Original Date: 04/26/1999
Revision Date: 01/18/2007
Information : Long Term Vacuum Testing of Lubricants
Lubricants used for space applications must be able to operate in a vacuum environment. Parameters include low vapor pressure, wide temperature range, and minimal outgassing. To determine which ones are compatible for NASA missions, Marshall Space Flight Center (MSFC) performs long term vacuum testing of lubricants. In most cases, these lubricants are evaluated in a vacuum environment over a one-year period.
Lubricants in a vacuum environment tend to outgas at a much higher rate. This phenomena causes them to loose their beneficial properties and, in some cases, condense on nearby objects. Finding lubricants which possess superior space operational properties can best be accomplished in a vacuum test apparatus (bell jar). Each bell jar contains four samples of five different lubricants, which are tested in 20 small motors. During the test period, the motors are periodically examined for failure. At the end of one year, the bearings of each motor are removed and examined. MSFC then identifies the cause of failure (motor armature or lubricant); measures the lubricant’s mass loss to determine the outgassing effect; performs a visual inspection with an optical microscope; and calculates the bearing wear (depth of wear track on bearing races) via a Taly-Surf Profilometer. Due to the ban on ozone depleting cleaners, MSFC is currently investigating other ways of cleaning the bearings. Similar testing is performed on oils, but the setup typically uses one motor (sometimes two) per workstation.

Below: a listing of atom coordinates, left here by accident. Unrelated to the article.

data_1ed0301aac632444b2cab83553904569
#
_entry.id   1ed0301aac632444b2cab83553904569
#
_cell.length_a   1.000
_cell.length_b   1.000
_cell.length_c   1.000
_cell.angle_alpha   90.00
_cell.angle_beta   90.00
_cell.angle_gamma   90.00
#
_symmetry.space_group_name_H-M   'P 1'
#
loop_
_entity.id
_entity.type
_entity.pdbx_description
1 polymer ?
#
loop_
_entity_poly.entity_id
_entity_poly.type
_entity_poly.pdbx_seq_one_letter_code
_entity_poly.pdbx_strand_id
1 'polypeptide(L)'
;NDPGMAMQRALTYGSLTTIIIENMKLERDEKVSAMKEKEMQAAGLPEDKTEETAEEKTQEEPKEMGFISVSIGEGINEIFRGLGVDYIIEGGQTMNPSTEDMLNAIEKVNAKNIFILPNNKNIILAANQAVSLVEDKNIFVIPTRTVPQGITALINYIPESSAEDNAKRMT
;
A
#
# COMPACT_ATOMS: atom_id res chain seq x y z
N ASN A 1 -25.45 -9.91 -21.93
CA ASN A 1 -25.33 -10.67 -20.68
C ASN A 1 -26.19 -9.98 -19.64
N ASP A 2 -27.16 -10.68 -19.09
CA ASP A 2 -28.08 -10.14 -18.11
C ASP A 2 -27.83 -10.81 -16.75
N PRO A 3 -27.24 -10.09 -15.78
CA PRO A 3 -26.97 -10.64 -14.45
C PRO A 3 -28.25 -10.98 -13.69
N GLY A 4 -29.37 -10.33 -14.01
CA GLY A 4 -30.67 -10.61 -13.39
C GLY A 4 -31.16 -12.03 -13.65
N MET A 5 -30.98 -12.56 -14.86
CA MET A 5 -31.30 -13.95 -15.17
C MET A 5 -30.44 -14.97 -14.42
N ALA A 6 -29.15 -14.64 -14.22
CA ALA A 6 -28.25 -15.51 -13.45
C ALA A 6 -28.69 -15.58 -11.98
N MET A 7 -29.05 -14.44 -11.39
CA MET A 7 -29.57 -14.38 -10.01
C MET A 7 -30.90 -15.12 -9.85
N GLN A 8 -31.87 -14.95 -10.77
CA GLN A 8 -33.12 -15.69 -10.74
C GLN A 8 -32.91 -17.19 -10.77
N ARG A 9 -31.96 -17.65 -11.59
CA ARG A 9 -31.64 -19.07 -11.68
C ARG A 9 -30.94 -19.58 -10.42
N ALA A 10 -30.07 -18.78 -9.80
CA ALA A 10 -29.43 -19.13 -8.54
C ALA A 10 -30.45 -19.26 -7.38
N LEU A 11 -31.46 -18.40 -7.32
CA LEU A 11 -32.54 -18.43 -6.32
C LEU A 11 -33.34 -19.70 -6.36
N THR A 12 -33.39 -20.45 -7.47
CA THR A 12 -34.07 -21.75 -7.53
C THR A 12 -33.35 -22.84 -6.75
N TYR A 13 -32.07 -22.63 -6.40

MSFC’s long term vacuum testing of lubricants is a unique capability. The Center incorporates all test data into a central lubricant database, which engineers extensively use to select lubricants for space applications.
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